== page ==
Thursday, November 07, 2013
Over the last week my reading has been entirely in the electronic age. First I downloaded an audiobook called A Tale for the Time Being, written and read by Cynthia Ozeki, who is a Buddhist monk. This was shortlisted for the Booker Prize this year and I am enjoying it very much. A novelist called Ruth, living on an island off the coast of British Columbia, comes across a plastic bag containing a teenager's diary on the beach. The novelist seems to be suffering from some sort of writer's block - and I assume that this part is semi-autobiographical.
The teenager is a Japanese girl who has recently been forced to return to Japan after living happily in California. The humiliation due to their change in circumstance causes the father to become mentally ill, and the teenager to suffer too. Both voices are strong and convincing - and it is read very well too.
I have continued the theme of mental illness in Japan by reading another book by a Japanese American: A Disability of the Soul:An Ethnography of Schizophrenia and Mental Illness in Japan by Karen Nakamura. The book describes a famous Christian community project called Bethel in the north-west of Japan. After a brief summary of the recent history of mentally ill patients in Japan, the book describes the life and times of the various people involved in the project. It is engagingly written, and includes not only brief biographical studies of patients and staff, but is also supported by a couple of films made by the author. These are available on-line via a code provided when linking from the Kindle version of the book. This worked well, and I was much impressed that I could view all these within a minute or so of downloading on my Kindle.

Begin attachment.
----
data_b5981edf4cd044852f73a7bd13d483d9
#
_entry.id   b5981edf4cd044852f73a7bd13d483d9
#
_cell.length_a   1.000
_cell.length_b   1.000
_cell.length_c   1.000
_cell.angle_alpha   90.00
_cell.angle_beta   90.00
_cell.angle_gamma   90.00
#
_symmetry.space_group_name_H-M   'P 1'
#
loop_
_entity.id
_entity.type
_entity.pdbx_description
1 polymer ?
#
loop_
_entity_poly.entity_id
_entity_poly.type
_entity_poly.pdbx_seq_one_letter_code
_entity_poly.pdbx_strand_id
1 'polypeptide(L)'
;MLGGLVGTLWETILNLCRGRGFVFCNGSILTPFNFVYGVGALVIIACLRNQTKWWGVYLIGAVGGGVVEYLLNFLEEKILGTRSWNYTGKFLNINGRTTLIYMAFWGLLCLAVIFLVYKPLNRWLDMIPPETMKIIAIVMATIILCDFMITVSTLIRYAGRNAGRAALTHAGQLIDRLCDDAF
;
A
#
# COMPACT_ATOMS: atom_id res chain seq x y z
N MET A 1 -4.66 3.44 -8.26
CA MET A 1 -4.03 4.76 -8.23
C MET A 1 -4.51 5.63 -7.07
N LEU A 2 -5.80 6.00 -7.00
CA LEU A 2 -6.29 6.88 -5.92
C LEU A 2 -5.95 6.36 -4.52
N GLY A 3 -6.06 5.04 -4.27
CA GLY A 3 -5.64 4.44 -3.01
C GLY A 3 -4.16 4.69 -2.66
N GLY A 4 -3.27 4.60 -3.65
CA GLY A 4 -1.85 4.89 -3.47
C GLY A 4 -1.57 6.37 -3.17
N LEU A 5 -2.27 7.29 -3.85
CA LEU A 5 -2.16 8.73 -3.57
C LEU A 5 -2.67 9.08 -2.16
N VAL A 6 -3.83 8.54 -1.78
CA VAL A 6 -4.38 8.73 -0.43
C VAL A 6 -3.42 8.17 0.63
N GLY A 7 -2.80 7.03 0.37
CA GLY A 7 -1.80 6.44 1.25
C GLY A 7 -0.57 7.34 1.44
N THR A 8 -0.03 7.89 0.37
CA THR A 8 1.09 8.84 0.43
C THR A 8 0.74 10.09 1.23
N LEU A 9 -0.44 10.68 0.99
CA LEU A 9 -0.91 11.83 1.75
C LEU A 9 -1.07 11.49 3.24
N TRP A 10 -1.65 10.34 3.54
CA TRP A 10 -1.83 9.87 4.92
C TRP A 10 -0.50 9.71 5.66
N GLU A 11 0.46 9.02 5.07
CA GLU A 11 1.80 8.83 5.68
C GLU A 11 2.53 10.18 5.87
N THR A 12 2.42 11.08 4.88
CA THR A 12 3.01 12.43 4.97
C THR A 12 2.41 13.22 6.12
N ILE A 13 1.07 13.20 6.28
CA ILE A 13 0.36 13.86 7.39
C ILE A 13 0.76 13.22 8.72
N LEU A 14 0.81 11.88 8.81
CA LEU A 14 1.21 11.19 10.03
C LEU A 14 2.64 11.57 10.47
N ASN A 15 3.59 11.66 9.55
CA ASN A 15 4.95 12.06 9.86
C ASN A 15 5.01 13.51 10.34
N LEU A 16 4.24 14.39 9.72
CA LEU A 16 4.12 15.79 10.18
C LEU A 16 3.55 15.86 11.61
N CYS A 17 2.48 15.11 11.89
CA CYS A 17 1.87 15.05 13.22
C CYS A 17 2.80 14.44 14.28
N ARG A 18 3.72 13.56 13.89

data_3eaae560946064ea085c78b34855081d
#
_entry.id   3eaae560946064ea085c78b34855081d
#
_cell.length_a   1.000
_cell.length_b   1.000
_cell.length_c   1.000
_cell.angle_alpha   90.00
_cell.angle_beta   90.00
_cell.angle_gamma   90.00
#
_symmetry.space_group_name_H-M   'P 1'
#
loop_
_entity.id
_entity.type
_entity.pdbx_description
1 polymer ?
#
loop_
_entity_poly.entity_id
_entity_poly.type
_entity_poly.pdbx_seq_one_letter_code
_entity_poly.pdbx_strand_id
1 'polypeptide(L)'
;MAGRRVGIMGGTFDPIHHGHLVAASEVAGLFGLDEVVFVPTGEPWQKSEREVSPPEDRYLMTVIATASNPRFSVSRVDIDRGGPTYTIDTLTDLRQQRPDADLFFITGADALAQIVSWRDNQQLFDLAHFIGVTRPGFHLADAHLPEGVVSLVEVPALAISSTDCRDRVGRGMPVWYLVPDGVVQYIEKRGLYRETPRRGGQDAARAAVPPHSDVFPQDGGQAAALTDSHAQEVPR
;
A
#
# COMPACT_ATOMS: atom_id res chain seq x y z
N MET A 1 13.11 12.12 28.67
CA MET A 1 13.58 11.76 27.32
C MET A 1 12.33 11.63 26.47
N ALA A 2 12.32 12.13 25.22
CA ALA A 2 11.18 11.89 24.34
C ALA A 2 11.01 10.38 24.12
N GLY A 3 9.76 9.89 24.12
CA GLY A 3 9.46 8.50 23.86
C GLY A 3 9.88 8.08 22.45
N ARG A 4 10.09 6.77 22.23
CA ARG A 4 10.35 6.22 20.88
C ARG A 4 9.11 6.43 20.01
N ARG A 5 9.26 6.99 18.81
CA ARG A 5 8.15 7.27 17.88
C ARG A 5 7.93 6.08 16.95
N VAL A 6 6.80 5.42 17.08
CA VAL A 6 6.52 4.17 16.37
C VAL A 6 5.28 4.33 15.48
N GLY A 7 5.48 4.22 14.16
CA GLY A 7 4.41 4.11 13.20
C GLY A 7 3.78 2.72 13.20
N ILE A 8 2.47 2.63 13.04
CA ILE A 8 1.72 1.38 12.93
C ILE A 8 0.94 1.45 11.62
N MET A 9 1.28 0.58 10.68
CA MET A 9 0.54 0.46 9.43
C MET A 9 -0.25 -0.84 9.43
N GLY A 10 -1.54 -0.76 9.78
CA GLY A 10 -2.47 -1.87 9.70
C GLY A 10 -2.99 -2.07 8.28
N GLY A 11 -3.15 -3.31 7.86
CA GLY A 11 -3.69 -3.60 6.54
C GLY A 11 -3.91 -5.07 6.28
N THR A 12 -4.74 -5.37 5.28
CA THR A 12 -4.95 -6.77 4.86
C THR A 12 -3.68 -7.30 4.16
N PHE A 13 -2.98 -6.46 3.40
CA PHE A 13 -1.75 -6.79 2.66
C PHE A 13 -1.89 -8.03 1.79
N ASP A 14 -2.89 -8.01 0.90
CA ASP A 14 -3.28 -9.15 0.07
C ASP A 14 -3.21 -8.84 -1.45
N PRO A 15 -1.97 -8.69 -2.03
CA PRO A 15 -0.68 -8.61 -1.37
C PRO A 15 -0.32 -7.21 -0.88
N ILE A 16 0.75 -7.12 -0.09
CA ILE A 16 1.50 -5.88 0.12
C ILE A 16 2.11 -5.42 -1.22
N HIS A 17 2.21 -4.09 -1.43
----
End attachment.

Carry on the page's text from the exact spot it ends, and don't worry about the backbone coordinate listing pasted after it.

As I read, I kept remembering Haruki Murakami's Norwegian Wood. There is the same sense of isolation, coldness and alienation - although the characters in the Murakami book seem to be in-patients in a private mental asylum.
The final book I'm reading I also immediately downloaded onto my Kindle after reading a recommendation of the book on John Self's Asylum blog. A Girl is a Half-Formed Thing by Eimear McBride is written entirely in the stream of consciousness style. I like the chaotic thoughts tumbling over each other. In order to read this sort of book, I think it is best to not try too hard to understand but let the words do their work more subliminally.
Although set in Ireland A Girl is a Half-Formed Thing seems to go perfectly with my reading on Japanese mental health. Although in comparison with the narrator of this novel, the explanations of the voices that the patients hear, seems comparatively sensible.